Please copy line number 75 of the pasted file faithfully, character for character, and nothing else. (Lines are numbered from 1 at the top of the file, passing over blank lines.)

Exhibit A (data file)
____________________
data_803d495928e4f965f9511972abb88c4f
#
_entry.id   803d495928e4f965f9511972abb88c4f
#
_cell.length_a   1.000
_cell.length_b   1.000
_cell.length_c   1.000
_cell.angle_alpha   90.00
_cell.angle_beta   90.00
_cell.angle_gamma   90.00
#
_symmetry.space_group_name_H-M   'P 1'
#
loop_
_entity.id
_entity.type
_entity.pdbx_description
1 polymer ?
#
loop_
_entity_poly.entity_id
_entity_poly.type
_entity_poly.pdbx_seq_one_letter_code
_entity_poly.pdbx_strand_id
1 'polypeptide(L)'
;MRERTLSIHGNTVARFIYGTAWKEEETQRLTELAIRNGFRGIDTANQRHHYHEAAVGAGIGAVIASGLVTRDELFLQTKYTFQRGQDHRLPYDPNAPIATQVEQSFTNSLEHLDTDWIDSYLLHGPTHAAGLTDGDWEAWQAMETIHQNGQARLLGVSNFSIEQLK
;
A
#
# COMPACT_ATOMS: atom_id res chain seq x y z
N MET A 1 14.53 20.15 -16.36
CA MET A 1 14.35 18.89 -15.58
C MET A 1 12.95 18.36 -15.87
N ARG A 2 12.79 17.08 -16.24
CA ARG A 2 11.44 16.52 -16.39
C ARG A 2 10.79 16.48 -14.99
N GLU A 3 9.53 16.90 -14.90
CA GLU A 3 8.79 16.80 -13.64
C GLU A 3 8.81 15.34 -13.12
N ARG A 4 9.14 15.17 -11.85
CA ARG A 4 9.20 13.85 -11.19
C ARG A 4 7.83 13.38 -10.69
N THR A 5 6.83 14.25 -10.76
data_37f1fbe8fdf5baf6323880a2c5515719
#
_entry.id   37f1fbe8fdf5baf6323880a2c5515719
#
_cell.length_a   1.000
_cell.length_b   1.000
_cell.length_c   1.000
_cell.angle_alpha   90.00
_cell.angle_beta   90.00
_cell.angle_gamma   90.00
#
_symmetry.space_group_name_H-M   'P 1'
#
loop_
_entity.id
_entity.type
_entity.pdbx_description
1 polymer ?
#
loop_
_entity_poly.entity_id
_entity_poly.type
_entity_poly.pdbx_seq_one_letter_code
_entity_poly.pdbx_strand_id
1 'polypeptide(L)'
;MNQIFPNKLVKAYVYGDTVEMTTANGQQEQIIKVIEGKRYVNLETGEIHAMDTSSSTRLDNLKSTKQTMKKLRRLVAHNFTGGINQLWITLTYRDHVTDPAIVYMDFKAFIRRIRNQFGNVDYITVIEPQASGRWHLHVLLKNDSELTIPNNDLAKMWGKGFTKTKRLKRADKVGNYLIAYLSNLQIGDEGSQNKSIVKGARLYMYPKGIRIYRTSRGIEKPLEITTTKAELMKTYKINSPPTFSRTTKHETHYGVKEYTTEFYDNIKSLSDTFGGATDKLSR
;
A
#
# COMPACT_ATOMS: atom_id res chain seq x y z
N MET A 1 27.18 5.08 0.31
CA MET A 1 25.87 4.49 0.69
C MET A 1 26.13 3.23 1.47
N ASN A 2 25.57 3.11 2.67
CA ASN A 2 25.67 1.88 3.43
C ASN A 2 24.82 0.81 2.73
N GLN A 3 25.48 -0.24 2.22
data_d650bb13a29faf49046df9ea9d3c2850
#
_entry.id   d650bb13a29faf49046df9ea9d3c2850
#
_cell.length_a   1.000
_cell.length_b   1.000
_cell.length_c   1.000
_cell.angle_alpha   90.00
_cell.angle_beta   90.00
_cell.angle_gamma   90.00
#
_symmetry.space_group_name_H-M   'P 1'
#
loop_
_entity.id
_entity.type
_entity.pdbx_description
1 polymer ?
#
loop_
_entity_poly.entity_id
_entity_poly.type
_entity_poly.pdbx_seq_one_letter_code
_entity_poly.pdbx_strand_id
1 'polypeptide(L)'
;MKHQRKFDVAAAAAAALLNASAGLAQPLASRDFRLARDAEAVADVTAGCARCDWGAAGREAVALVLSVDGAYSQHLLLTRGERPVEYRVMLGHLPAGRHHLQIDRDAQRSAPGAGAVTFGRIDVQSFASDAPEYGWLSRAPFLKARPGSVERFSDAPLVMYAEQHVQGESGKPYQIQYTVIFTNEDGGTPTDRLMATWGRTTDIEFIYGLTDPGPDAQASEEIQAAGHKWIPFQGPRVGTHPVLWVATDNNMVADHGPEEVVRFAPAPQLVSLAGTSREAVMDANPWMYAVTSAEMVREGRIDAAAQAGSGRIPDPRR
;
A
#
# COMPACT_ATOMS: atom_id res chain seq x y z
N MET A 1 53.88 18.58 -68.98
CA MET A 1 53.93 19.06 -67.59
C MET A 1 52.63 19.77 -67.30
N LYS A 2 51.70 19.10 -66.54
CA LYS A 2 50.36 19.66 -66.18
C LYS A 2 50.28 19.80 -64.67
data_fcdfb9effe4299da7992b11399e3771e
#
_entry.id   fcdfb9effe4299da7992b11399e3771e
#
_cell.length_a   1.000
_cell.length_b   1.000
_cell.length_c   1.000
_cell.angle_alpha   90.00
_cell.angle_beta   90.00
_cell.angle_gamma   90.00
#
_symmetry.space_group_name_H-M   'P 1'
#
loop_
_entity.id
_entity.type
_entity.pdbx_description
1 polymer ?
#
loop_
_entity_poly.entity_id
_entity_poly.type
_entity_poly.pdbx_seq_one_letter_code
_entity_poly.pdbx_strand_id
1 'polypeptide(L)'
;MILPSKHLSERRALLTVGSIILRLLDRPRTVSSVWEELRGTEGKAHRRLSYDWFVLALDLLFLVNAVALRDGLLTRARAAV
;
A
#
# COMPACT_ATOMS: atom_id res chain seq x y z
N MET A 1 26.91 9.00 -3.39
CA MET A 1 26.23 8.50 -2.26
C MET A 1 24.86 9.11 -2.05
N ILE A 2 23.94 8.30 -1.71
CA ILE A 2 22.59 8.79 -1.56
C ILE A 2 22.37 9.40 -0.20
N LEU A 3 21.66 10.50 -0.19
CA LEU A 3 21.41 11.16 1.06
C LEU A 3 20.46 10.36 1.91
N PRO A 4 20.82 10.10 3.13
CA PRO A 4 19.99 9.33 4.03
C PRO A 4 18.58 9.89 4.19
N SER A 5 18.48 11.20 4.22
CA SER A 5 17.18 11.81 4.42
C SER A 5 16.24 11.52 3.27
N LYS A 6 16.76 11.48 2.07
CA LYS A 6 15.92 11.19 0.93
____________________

CA MET A 1 25.87 4.49 0.69